Sunday, April 17, 2011

Its International Hemophilia Day! Let’s talk Sexuality and Hemophilia

At CSHC, we recognize that sexuality is integral to human development across the lifespan.  Daily, we work towards our vision:  “A society where sexuality, in all its dimensions, is considered a normal and healthy expression of life and everyone has the right and the ability to make informed choices to achieve sexual well-being.”
This includes people with chronic illness – such as hemophilia. 
According to an article by K. L. Parish of the Hemophilia Foundation of Southern California, “As an integral part of the ‘whole person’ with hemophilia, sexuality needs to be considered and understood by those providing the healthcare, in order for them to be available, effective, and comprehensive in bringing about meaningful positive outcomes.”
She points to the biopsychosocial model of medical care for chronic illnesses and the comprehensive care model for hemophilia that consider the interdependence of all aspects of a person:  physical, social and psychological. For example: 
  • pain can interfere with desire and ability to engage in sex, but sexual behavior may help reduce pain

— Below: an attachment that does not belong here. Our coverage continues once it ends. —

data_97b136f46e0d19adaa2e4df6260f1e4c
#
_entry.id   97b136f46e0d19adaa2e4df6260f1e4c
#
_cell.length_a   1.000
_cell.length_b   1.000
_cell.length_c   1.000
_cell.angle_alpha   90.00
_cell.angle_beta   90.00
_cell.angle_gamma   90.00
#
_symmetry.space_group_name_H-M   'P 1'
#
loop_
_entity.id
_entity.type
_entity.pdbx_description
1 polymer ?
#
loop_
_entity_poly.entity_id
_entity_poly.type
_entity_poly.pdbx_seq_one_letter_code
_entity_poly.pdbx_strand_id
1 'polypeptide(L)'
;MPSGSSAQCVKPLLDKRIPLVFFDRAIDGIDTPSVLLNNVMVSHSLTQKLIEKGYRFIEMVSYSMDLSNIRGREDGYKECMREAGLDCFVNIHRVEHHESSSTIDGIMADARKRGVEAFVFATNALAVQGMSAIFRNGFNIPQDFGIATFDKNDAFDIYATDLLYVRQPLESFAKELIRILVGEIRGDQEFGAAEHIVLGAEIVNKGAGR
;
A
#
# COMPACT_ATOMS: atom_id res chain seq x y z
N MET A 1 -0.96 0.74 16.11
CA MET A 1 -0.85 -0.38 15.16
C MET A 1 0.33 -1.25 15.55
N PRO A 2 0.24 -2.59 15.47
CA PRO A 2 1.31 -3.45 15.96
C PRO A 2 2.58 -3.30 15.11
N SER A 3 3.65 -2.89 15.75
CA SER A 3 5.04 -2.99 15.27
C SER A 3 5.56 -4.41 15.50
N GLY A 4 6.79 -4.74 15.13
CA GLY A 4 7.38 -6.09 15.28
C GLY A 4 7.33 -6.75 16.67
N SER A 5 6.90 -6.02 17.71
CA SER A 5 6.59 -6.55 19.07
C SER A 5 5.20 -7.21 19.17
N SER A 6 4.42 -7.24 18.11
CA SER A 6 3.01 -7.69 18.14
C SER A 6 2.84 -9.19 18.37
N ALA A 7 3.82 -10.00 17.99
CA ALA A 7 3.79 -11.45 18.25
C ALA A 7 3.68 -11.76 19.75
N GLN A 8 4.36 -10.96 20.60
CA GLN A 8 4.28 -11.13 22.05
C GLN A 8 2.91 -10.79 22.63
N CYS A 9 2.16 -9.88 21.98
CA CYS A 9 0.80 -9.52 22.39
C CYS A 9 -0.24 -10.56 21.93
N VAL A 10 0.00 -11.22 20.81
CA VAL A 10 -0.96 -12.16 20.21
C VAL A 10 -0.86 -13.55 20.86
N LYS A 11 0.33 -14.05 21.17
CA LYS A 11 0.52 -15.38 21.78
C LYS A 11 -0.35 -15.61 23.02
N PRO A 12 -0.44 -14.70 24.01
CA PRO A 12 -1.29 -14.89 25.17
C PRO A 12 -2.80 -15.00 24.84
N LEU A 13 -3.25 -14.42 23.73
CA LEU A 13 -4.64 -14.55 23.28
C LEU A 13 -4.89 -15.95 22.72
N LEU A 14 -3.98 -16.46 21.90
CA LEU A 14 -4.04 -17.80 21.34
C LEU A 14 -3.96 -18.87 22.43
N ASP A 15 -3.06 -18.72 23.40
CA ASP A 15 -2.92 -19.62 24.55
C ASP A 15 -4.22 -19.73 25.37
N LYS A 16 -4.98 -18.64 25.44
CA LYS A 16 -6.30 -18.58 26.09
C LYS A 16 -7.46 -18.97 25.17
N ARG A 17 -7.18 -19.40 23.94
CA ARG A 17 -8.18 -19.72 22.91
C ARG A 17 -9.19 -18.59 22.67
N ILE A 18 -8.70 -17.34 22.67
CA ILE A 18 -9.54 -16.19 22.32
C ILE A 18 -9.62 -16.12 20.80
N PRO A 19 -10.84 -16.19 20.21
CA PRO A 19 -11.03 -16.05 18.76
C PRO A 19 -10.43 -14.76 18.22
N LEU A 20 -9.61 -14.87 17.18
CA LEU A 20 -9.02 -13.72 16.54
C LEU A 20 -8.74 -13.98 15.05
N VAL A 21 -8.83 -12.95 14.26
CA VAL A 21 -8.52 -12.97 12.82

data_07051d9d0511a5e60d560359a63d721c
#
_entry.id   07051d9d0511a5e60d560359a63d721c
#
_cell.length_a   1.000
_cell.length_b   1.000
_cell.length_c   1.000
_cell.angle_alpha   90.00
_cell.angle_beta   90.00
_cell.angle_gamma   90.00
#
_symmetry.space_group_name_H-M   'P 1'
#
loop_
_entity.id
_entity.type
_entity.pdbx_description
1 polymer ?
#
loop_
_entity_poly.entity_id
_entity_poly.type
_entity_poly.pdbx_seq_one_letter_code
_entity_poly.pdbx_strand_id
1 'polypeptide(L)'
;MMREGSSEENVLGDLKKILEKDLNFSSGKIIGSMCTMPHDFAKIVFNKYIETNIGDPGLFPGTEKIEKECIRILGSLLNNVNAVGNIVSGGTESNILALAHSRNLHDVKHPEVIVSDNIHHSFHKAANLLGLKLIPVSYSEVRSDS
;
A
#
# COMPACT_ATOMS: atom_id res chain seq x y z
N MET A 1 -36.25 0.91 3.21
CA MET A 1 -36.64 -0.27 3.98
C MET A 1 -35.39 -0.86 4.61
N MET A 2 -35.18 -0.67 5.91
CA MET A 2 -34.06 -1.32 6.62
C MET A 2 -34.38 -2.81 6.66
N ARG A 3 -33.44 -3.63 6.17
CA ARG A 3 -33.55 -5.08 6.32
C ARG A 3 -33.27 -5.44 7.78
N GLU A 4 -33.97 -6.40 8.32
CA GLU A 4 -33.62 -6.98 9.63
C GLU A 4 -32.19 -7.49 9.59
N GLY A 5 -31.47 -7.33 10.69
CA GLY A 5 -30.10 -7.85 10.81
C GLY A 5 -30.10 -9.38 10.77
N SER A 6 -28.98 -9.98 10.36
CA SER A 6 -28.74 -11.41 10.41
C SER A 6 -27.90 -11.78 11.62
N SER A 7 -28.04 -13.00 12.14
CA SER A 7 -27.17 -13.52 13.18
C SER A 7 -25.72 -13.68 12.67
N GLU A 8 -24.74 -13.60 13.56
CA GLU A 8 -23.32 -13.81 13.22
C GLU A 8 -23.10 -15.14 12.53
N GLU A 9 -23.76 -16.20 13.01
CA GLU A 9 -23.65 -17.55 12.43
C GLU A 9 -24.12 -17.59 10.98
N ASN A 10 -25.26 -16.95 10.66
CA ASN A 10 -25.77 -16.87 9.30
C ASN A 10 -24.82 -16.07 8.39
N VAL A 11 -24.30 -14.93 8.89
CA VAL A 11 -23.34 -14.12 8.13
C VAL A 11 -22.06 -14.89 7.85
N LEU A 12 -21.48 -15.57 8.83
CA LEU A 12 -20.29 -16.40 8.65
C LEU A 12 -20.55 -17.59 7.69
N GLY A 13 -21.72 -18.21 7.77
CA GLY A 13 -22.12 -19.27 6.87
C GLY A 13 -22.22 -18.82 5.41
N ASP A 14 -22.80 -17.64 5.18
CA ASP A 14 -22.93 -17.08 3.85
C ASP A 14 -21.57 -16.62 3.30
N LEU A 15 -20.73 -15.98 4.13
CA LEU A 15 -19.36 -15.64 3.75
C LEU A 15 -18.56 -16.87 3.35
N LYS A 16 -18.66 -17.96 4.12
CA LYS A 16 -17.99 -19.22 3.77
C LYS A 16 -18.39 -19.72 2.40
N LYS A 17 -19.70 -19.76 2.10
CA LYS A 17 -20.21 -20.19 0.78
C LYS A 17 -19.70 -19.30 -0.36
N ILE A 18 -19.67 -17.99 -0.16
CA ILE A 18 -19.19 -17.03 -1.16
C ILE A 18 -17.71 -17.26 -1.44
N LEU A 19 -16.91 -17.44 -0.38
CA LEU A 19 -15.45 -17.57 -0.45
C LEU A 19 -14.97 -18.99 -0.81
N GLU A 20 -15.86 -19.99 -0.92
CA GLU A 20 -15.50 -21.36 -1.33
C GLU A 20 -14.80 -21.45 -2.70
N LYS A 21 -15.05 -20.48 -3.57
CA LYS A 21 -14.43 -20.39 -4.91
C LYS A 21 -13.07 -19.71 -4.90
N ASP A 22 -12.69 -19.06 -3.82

• frequent hospital visits can cause separations from partner
  • medications can cause fatigue or body changes
  • poor judgment can contribute to poor decision-making under pressure (and failure to use a condom)
These examples demonstrate how sexuality cannot be separated from the experience of hemophilia, its symptoms, complications and treatments. 
Despite its importance, there is a lack of literature concerning sexuality and chronic illness - which begs some important questions:  Are these connections not being made with people with hemophilia?  How do we begin to have these important conversations?  Who needs to be involved?  How do we get over the barriers that exist?
Just beginning the conversation lets the person know that sexuality can be talked about and that you as a service provider or parent can be trusted. 
As Parish proclaims, “Sexuality has a valid place in comprehensive care for hemophilia.  Discussions with health care providers about sexuality offer people with hemophilia an opportunity to be understood and supported in their quest for resolutions and fulfillment.”